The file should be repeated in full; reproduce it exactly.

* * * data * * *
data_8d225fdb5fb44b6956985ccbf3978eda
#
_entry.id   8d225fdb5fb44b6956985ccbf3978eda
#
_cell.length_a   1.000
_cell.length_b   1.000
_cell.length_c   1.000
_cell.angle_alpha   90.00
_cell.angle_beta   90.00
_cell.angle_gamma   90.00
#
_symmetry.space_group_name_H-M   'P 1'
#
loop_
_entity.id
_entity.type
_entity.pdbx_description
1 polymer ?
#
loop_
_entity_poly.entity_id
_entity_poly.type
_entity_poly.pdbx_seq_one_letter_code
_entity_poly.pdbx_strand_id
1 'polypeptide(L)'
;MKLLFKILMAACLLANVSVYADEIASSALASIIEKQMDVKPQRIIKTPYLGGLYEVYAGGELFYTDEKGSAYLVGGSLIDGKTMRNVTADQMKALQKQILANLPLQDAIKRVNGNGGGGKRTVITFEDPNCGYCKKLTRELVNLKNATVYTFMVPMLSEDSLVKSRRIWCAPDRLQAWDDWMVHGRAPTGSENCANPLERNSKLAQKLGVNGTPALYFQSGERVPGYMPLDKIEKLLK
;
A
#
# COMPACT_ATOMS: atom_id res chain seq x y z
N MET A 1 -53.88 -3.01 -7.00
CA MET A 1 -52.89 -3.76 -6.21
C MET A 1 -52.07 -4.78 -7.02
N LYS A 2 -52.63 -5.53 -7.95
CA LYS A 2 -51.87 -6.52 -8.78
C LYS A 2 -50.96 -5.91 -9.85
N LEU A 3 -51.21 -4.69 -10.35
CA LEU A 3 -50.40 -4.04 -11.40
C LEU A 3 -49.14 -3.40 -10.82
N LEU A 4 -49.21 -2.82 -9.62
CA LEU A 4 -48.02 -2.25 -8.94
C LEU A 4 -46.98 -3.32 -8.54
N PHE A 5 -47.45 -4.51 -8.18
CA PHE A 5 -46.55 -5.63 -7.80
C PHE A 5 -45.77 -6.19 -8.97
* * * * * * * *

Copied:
data_8d225fdb5fb44b6956985ccbf3978eda
#
_entry.id   8d225fdb5fb44b6956985ccbf3978eda
#
_cell.length_a   1.000
_cell.length_b   1.000
_cell.length_c   1.000
_cell.angle_alpha   90.00
_cell.angle_beta   90.00
_cell.angle_gamma   90.00
#
_symmetry.space_group_name_H-M   'P 1'
#
loop_
_entity.id
_entity.type
_entity.pdbx_description
1 polymer ?
#
loop_
_entity_poly.entity_id
_entity_poly.type
_entity_poly.pdbx_seq_one_letter_code
_entity_poly.pdbx_strand_id
1 'polypeptide(L)'
;MKLLFKILMAACLLANVSVYADEIASSALASIIEKQMDVKPQRIIKTPYLGGLYEVYAGGELFYTDEKGSAYLVGGSLIDGKTMRNVTADQMKALQKQILANLPLQDAIKRVNGNGGGGKRTVITFEDPNCGYCKKLTRELVNLKNATVYTFMVPMLSEDSLVKSRRIWCAPDRLQAWDDWMVHGRAPTGSENCANPLERNSKLAQKLGVNGTPALYFQSGERVPGYMPLDKIEKLLK
;
A
#
# COMPACT_ATOMS: atom_id res chain seq x y z
N MET A 1 -53.88 -3.01 -7.00
CA MET A 1 -52.89 -3.76 -6.21
C MET A 1 -52.07 -4.78 -7.02
N LYS A 2 -52.63 -5.53 -7.95
CA LYS A 2 -51.87 -6.52 -8.78
C LYS A 2 -50.96 -5.91 -9.85
N LEU A 3 -51.21 -4.69 -10.35
CA LEU A 3 -50.40 -4.04 -11.40
C LEU A 3 -49.14 -3.40 -10.82
N LEU A 4 -49.21 -2.82 -9.62
CA LEU A 4 -48.02 -2.25 -8.94
C LEU A 4 -46.98 -3.32 -8.54
N PHE A 5 -47.45 -4.51 -8.18
CA PHE A 5 -46.55 -5.63 -7.80
C PHE A 5 -45.77 -6.19 -8.97